Secret Cinema is free but donations to support Best Video Film & Cultural Center and its programming are always welcome. For more info (including what the movie titles are), call BVFCC at (203) 287-9286 or email Rob at secretcinemact@gmail.com.

Click here for the complete list of upcoming events.

New releases 2/25/20

Top Hits
Frozen II (Disney animated feature, Kristen Bell [voice]. Rotten Tomatoes: 77%. Metacritic: 64. From Manohla Dargis’ New York Times review: “The ensuing adventure is lively, amusing and predictably predictable with revelations, reconciliations and some nebulous politics for the grown-ups. It’s never surprising, yet its bursts of pictorial imagination — snowflakes that streak like shooting stars — keep you engaged, as do Elsa and Anna, who still aren’t waiting for life to happen. They’re searching, not settled, both active and reactive, which even today makes them female-character outliers on the big screen.” Read more…)

Daniel Isn’t Real (horror, Patrick Schwarzenegger. Rotten Tomatoes: 81%. Metacritic: 61. From Teo Bugbee’s New York Times review: “If the thriller ‘Daniel Isn’t Real’ were a recipe, it would call for unappealing ingredients — psychiatric stereotypes, jumpy editing, a mopey protagonist — simmered together until they crackle, pop and blister. What starts as a mediocre psychological thriller finishes as a surprisingly toothsome and creative horror film, complete with creature features and journeys into the abyss.” Read more…)

Knives Out (murder mystery, Daniel Craig. Rotten Tomatoes: 97%. Metacritic: 82. From Manohla Dargis’ New York Times review; “A sleek game of cat and mouse, ‘Knives Out’ begins the hunt with a mysterious pool of blood and ends, well, telling wouldn’t be fair. The press screening that I attended was preceded by a brief video in which the writer and director Rian Johnson asked viewers not to spill the movie’s secrets. The entreaty suggests how seriously Johnson takes his own cleverly deployed twists and the challenges of keeping ostensible spoilers under wraps. The twists are kinked and amusing, although far less striking than the obvious pleasure he had making this exactingly machined puzzle box.” Read more…)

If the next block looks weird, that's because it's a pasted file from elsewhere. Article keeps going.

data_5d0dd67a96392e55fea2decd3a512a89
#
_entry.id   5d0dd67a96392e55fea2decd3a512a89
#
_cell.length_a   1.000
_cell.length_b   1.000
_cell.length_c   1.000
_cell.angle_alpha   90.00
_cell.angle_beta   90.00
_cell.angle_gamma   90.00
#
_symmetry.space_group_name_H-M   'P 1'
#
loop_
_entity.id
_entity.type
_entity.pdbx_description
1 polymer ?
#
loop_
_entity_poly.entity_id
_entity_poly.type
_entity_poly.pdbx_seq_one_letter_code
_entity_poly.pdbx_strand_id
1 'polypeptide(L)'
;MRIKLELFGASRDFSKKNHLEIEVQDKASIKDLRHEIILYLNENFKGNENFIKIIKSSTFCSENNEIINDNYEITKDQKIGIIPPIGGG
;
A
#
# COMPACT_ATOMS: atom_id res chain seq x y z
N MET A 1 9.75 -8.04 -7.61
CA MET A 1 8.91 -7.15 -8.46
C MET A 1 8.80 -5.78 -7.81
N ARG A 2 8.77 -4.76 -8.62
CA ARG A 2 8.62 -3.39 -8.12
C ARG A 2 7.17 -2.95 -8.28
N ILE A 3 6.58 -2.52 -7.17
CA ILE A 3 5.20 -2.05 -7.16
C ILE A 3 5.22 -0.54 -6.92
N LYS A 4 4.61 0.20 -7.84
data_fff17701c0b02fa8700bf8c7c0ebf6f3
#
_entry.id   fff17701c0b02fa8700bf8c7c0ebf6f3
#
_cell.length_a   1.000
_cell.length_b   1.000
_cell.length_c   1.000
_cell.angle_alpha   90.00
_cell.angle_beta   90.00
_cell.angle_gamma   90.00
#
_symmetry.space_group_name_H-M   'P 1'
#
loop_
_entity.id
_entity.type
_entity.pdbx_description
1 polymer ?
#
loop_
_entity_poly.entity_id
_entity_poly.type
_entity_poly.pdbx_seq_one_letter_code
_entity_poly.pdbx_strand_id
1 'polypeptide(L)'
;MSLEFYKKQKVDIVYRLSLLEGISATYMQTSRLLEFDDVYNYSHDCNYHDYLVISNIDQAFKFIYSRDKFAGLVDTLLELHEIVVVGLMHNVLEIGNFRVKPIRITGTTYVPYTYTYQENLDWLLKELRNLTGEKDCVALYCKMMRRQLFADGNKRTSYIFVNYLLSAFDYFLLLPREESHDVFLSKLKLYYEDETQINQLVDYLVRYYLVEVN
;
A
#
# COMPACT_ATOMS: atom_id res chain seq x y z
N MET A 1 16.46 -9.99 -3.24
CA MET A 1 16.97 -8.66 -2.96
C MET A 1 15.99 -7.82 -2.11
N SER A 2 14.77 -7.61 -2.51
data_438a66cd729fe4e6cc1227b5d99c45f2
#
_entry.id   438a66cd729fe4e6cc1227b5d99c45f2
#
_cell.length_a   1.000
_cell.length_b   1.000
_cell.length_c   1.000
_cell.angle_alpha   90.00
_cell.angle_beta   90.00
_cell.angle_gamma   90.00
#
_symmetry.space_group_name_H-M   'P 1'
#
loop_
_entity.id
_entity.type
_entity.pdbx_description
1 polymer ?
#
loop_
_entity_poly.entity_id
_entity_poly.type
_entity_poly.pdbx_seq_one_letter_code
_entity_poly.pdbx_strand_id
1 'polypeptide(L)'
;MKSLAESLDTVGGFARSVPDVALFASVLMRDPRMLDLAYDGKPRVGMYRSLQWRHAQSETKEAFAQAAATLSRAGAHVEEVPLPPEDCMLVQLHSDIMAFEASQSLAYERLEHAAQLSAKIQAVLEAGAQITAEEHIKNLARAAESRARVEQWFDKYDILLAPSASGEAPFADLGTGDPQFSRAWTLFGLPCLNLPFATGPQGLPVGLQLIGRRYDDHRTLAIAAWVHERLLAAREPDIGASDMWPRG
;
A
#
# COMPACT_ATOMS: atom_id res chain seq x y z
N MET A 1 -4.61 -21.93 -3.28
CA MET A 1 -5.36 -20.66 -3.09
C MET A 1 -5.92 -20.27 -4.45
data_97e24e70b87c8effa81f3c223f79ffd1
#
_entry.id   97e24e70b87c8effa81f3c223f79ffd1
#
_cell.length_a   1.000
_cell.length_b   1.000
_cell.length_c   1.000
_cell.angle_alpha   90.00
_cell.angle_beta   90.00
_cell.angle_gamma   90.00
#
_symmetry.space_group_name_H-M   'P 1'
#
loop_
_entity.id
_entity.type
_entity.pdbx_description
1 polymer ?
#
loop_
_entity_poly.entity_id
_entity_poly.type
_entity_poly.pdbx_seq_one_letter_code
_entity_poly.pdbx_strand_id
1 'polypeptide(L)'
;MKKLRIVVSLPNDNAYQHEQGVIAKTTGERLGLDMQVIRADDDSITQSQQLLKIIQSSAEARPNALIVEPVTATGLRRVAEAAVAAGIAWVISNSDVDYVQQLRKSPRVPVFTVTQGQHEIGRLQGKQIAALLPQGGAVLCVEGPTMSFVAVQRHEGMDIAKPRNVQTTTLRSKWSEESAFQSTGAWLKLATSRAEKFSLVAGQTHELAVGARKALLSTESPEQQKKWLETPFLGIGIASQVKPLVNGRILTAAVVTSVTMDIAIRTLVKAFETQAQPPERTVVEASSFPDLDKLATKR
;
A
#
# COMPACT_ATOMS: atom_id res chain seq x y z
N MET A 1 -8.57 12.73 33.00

Color Out of Space (H.P. Lovecraft horror/sci-fi, Nicolas Cage. Rotten Tomatoes: 77%. Metacritic: 64. A New York Times Critic’s Pick. From Jeannette Catsoulis’ Times review: “‘Color Out of Space,’ apparently, is blindingly bright and magnificently malevolent. In this bonkers yet weirdly beautiful science fiction-horror hybrid [directed, with retro panache, by the great Richard Stanley], the light is a throbbing lilac and blood is Schiaparelli pink. And if I tell you that Nicolas Cage’s eyeballs will turn into ultraviolet high-beams, then you’ll know immediately if you’re in or out. Lovers of aberrant, gooey B-movies will be all in.” Read more…)